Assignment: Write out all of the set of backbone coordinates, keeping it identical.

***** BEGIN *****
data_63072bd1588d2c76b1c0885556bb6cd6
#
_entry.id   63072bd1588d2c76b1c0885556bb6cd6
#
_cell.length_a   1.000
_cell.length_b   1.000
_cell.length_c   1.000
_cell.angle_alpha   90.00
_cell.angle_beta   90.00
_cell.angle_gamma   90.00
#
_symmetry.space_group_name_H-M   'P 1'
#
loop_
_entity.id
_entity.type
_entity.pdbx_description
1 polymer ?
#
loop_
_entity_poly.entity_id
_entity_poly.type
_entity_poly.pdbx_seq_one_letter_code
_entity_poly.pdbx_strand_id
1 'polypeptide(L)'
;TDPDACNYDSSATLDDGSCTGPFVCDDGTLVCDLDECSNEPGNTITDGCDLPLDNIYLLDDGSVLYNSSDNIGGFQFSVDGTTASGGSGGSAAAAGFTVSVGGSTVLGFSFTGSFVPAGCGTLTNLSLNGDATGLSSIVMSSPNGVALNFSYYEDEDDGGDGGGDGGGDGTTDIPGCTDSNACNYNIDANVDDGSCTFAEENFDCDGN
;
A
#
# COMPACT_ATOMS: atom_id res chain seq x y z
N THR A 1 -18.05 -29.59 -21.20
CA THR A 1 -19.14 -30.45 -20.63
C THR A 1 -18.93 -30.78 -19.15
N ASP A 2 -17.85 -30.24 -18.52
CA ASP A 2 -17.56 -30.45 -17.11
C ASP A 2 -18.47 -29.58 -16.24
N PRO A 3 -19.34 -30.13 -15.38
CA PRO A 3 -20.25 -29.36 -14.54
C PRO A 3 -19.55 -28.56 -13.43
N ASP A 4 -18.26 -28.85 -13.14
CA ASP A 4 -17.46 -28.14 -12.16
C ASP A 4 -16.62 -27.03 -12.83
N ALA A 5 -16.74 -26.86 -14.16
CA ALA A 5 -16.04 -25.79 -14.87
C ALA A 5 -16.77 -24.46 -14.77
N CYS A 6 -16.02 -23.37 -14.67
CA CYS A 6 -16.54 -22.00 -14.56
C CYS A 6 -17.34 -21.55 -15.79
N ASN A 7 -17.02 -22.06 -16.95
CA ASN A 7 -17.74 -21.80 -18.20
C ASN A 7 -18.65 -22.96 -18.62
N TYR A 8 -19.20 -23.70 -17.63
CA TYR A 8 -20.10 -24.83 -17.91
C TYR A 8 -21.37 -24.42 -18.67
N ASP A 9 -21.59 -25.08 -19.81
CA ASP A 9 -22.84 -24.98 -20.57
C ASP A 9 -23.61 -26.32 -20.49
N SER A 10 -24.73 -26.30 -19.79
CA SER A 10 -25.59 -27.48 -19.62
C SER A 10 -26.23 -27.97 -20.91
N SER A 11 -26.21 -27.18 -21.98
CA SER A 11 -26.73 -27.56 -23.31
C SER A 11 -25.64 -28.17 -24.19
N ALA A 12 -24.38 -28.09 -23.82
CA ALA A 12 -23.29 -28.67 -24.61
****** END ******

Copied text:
data_63072bd1588d2c76b1c0885556bb6cd6
#
_entry.id   63072bd1588d2c76b1c0885556bb6cd6
#
_cell.length_a   1.000
_cell.length_b   1.000
_cell.length_c   1.000
_cell.angle_alpha   90.00
_cell.angle_beta   90.00
_cell.angle_gamma   90.00
#
_symmetry.space_group_name_H-M   'P 1'
#
loop_
_entity.id
_entity.type
_entity.pdbx_description
1 polymer ?
#
loop_
_entity_poly.entity_id
_entity_poly.type
_entity_poly.pdbx_seq_one_letter_code
_entity_poly.pdbx_strand_id
1 'polypeptide(L)'
;TDPDACNYDSSATLDDGSCTGPFVCDDGTLVCDLDECSNEPGNTITDGCDLPLDNIYLLDDGSVLYNSSDNIGGFQFSVDGTTASGGSGGSAAAAGFTVSVGGSTVLGFSFTGSFVPAGCGTLTNLSLNGDATGLSSIVMSSPNGVALNFSYYEDEDDGGDGGGDGGGDGTTDIPGCTDSNACNYNIDANVDDGSCTFAEENFDCDGN
;
A
#
# COMPACT_ATOMS: atom_id res chain seq x y z
N THR A 1 -18.05 -29.59 -21.20
CA THR A 1 -19.14 -30.45 -20.63
C THR A 1 -18.93 -30.78 -19.15
N ASP A 2 -17.85 -30.24 -18.52
CA ASP A 2 -17.56 -30.45 -17.11
C ASP A 2 -18.47 -29.58 -16.24
N PRO A 3 -19.34 -30.13 -15.38
CA PRO A 3 -20.25 -29.36 -14.54
C PRO A 3 -19.55 -28.56 -13.43
N ASP A 4 -18.26 -28.85 -13.14
CA ASP A 4 -17.46 -28.14 -12.16
C ASP A 4 -16.62 -27.03 -12.83
N ALA A 5 -16.74 -26.86 -14.16
CA ALA A 5 -16.04 -25.79 -14.87
C ALA A 5 -16.77 -24.46 -14.77
N CYS A 6 -16.02 -23.37 -14.67
CA CYS A 6 -16.54 -22.00 -14.56
C CYS A 6 -17.34 -21.55 -15.79
N ASN A 7 -17.02 -22.06 -16.95
CA ASN A 7 -17.74 -21.80 -18.20
C ASN A 7 -18.65 -22.96 -18.62
N TYR A 8 -19.20 -23.70 -17.63
CA TYR A 8 -20.10 -24.83 -17.91
C TYR A 8 -21.37 -24.42 -18.67
N ASP A 9 -21.59 -25.08 -19.81
CA ASP A 9 -22.84 -24.98 -20.57
C ASP A 9 -23.61 -26.32 -20.49
N SER A 10 -24.73 -26.30 -19.79
CA SER A 10 -25.59 -27.48 -19.62
C SER A 10 -26.23 -27.97 -20.91
N SER A 11 -26.21 -27.18 -21.98
CA SER A 11 -26.73 -27.56 -23.31
C SER A 11 -25.64 -28.17 -24.19
N ALA A 12 -24.38 -28.09 -23.82
CA ALA A 12 -23.29 -28.67 -24.61